The Big Three of Nadal, Federer, and Djokovic, who continue to show they are a cut above the field, are the only players who went the distance in Beijing and are still standing in Flushing.  Consider their collective Olympic experiences to be the handicap that will bring them back to the field. Each has looked vulnerable at times throughout the tournament, and has admitted to running on fumes at this point.

This trend is less telling on the women’s side.  The best two-of-three set format for women is more welcoming for such a hectic, demanding, grueling schedule.

I have always advocated that the men play best-of-three at the majors (like they used to do at the US Open from 1975-78) until the quarterfinals. During the latter rounds, the full “championship distance” is appropriate. In the preliminary rounds, the longer matches are too taxing on the players.  It has a wearing affect, and thus the level of play is compromised at the end of the event.  The fans are rarely engaged throughout long five-setters.  Oh, well.  By the way, the player who is ahead after three sets (either 3-0, obviously, or 2-1 in sets), wins well over 90% of the time.

It has been great to see the net-rushing, serve and volley tactics at this US Open.  Federer, Fish, and Muller have been racing forward frequently. The other five players have also demonstrated a willingness – and comfort level – in doing so.  Why is this?  For one, players are increasingly forced to block back the huge serves. These blocked or chipped returns are easy balls to volley with authority. On second serves, players are often receiving from well behind the baseline (sometimes much further back in dealing with kicking second serves than on the harder, flatter first serves), and compromising this territory makes it more inviting for players to serve and volley.  Finally, the surface (as hard as it may be on joints) is easy to plant and change directions on. It has been enjoyable to observe these tactical changes, as contrasts make for better viewing.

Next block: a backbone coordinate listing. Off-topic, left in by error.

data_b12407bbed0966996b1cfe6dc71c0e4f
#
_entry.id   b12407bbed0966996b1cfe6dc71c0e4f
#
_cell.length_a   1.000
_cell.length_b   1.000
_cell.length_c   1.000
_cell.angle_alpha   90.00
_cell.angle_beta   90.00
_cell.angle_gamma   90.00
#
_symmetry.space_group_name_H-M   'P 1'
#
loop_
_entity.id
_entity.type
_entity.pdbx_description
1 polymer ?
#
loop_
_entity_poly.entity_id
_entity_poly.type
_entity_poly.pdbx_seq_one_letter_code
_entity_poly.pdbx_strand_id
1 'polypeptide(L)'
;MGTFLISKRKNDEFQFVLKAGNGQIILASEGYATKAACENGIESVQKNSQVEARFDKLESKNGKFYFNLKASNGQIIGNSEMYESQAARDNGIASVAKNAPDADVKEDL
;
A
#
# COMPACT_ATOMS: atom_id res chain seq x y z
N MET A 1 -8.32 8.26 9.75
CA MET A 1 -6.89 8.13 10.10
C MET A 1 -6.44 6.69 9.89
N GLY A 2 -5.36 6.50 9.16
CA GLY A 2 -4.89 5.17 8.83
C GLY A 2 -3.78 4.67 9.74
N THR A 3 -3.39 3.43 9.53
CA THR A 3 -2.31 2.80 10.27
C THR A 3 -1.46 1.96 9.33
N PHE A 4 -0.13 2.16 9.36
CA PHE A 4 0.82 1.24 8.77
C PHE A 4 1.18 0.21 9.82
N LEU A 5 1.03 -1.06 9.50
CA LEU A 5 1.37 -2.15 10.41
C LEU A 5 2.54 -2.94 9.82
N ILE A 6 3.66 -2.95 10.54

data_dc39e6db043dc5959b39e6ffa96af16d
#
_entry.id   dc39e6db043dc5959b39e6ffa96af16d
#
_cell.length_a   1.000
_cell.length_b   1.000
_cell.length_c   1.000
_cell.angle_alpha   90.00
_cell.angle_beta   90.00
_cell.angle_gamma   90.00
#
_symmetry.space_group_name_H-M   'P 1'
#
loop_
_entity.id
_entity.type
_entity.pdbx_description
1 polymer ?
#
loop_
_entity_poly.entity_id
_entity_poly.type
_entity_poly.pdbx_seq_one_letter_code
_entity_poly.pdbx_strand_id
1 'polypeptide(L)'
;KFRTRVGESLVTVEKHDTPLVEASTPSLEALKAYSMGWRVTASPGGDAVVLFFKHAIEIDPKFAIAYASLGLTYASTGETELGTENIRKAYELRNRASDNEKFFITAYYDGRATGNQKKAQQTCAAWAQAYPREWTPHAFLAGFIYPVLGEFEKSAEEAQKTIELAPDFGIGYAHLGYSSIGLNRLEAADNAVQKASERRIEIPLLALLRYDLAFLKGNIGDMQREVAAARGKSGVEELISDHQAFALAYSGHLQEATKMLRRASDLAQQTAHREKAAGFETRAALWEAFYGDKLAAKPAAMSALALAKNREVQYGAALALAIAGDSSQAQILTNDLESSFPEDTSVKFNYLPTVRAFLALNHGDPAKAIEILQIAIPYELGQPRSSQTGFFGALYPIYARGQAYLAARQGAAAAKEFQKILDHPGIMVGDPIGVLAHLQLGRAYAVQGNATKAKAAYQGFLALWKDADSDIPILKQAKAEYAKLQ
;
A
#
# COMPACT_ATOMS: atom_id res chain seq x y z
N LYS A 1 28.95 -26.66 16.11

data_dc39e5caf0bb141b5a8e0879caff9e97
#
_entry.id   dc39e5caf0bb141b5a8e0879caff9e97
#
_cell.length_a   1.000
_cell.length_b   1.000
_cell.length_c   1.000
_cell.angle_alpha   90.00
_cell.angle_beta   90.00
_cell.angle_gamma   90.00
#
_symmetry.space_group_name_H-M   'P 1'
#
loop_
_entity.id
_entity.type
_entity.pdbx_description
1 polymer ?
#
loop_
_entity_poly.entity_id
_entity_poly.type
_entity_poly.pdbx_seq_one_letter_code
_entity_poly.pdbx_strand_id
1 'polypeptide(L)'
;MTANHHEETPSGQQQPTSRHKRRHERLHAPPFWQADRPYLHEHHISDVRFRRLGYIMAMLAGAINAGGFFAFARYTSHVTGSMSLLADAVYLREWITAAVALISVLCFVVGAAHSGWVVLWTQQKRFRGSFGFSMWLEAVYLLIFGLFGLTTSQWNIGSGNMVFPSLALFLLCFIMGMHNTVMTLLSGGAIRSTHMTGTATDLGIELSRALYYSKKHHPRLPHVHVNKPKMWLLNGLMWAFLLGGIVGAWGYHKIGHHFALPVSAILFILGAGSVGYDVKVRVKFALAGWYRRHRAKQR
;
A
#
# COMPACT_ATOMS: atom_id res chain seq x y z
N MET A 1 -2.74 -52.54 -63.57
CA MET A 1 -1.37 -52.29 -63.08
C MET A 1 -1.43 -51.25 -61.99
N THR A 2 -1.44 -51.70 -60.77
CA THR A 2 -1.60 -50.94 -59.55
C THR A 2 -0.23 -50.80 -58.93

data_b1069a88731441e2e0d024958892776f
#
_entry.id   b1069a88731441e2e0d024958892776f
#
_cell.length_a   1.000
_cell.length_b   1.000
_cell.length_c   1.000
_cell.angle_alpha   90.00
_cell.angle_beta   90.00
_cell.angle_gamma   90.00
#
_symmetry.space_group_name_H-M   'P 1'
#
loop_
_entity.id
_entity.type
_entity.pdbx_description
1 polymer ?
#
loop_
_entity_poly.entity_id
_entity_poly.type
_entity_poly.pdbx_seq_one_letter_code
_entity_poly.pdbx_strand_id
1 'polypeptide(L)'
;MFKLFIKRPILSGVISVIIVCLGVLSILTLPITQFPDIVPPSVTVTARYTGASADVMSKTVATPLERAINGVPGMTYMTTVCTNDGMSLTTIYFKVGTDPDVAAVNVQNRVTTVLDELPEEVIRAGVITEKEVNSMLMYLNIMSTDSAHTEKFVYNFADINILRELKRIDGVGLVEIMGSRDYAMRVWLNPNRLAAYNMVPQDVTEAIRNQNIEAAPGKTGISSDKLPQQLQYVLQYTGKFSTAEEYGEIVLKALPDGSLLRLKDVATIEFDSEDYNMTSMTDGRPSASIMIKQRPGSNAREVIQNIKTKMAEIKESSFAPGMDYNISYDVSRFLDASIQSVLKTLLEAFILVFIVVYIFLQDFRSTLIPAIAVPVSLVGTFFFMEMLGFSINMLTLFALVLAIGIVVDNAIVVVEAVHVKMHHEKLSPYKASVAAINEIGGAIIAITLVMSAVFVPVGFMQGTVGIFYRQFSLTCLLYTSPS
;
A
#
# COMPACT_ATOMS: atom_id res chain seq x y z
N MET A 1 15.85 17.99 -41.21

If the US Tennis Association wishes to support doubles, and doubles at the professional level, then it ought to start the tournament on Sunday (and not Monday). The extra – or 15th – day would allow more of the world’s top players to consider playing the team event.

Supposing it was a 15-day event, the top singles seeds would be scheduled in approximately the following manner: Sunday, Wednesday, Saturday, Labor Day Monday, Wednesday or Thursday, Super Saturday, and Final Sunday. The increased off days might entice at least some of the top players to participate in doubles.  Thank heavens for the Bryan brothers, because the other teams in the quarterfinals at this year’s US Open are virtually unrecognizable among even hard core tennis aficionados.  The prize money for doubles is already stratospheric at the Open- greater than at any other event in the world.  It would be better for the sport if the world’s truly best players were competing.